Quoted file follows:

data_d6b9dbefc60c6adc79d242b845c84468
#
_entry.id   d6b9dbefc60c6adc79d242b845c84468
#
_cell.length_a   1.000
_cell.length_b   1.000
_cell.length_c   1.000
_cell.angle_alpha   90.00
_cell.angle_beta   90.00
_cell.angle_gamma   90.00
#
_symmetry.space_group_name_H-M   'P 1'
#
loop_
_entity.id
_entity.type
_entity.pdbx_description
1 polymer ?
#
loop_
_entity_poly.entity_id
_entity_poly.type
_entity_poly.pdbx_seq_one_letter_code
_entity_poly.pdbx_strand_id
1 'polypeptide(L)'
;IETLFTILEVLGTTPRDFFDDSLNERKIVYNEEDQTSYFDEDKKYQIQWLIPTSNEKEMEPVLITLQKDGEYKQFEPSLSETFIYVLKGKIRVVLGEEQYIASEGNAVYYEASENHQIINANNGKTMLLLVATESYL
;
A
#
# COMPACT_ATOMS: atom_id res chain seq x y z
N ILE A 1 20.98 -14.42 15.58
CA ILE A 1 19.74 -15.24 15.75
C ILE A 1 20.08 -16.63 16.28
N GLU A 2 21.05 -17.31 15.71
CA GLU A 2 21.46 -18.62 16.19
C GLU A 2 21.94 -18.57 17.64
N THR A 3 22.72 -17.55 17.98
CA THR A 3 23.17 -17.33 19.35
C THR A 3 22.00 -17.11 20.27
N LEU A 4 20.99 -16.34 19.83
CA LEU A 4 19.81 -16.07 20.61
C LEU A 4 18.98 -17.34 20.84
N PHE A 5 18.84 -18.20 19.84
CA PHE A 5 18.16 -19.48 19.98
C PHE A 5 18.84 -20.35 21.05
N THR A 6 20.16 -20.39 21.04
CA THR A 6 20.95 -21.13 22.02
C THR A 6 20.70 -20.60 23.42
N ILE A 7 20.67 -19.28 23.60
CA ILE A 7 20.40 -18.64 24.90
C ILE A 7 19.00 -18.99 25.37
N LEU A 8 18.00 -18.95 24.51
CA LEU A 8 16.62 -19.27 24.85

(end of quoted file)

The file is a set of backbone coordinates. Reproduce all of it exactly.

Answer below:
data_d6b9dbefc60c6adc79d242b845c84468
#
_entry.id   d6b9dbefc60c6adc79d242b845c84468
#
_cell.length_a   1.000
_cell.length_b   1.000
_cell.length_c   1.000
_cell.angle_alpha   90.00
_cell.angle_beta   90.00
_cell.angle_gamma   90.00
#
_symmetry.space_group_name_H-M   'P 1'
#
loop_
_entity.id
_entity.type
_entity.pdbx_description
1 polymer ?
#
loop_
_entity_poly.entity_id
_entity_poly.type
_entity_poly.pdbx_seq_one_letter_code
_entity_poly.pdbx_strand_id
1 'polypeptide(L)'
;IETLFTILEVLGTTPRDFFDDSLNERKIVYNEEDQTSYFDEDKKYQIQWLIPTSNEKEMEPVLITLQKDGEYKQFEPSLSETFIYVLKGKIRVVLGEEQYIASEGNAVYYEASENHQIINANNGKTMLLLVATESYL
;
A
#
# COMPACT_ATOMS: atom_id res chain seq x y z
N ILE A 1 20.98 -14.42 15.58
CA ILE A 1 19.74 -15.24 15.75
C ILE A 1 20.08 -16.63 16.28
N GLU A 2 21.05 -17.31 15.71
CA GLU A 2 21.46 -18.62 16.19
C GLU A 2 21.94 -18.57 17.64
N THR A 3 22.72 -17.55 17.98
CA THR A 3 23.17 -17.33 19.35
C THR A 3 22.00 -17.11 20.27
N LEU A 4 20.99 -16.34 19.83
CA LEU A 4 19.81 -16.07 20.61
C LEU A 4 18.98 -17.34 20.84
N PHE A 5 18.84 -18.20 19.84
CA PHE A 5 18.16 -19.48 19.98
C PHE A 5 18.84 -20.35 21.05
N THR A 6 20.16 -20.39 21.04
CA THR A 6 20.95 -21.13 22.02
C THR A 6 20.70 -20.60 23.42
N ILE A 7 20.67 -19.28 23.60
CA ILE A 7 20.40 -18.64 24.90
C ILE A 7 19.00 -18.99 25.37
N LEU A 8 18.00 -18.95 24.51
CA LEU A 8 16.62 -19.27 24.85